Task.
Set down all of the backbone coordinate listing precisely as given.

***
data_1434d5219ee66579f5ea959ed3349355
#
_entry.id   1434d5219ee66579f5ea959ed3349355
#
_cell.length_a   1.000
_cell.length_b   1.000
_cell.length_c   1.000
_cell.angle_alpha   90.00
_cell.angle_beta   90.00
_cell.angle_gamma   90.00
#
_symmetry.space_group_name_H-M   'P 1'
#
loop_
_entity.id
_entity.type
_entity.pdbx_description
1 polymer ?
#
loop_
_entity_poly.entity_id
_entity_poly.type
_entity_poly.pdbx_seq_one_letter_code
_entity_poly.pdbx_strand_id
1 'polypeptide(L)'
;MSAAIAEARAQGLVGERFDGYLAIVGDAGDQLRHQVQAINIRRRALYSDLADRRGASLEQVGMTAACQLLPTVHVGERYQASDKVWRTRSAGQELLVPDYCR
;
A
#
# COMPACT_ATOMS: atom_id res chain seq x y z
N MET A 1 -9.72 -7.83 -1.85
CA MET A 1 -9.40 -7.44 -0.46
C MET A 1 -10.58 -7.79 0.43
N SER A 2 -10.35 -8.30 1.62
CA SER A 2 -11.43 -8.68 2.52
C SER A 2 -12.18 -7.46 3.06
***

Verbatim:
data_1434d5219ee66579f5ea959ed3349355
#
_entry.id   1434d5219ee66579f5ea959ed3349355
#
_cell.length_a   1.000
_cell.length_b   1.000
_cell.length_c   1.000
_cell.angle_alpha   90.00
_cell.angle_beta   90.00
_cell.angle_gamma   90.00
#
_symmetry.space_group_name_H-M   'P 1'
#
loop_
_entity.id
_entity.type
_entity.pdbx_description
1 polymer ?
#
loop_
_entity_poly.entity_id
_entity_poly.type
_entity_poly.pdbx_seq_one_letter_code
_entity_poly.pdbx_strand_id
1 'polypeptide(L)'
;MSAAIAEARAQGLVGERFDGYLAIVGDAGDQLRHQVQAINIRRRALYSDLADRRGASLEQVGMTAACQLLPTVHVGERYQASDKVWRTRSAGQELLVPDYCR
;
A
#
# COMPACT_ATOMS: atom_id res chain seq x y z
N MET A 1 -9.72 -7.83 -1.85
CA MET A 1 -9.40 -7.44 -0.46
C MET A 1 -10.58 -7.79 0.43
N SER A 2 -10.35 -8.30 1.62
CA SER A 2 -11.43 -8.68 2.52
C SER A 2 -12.18 -7.46 3.06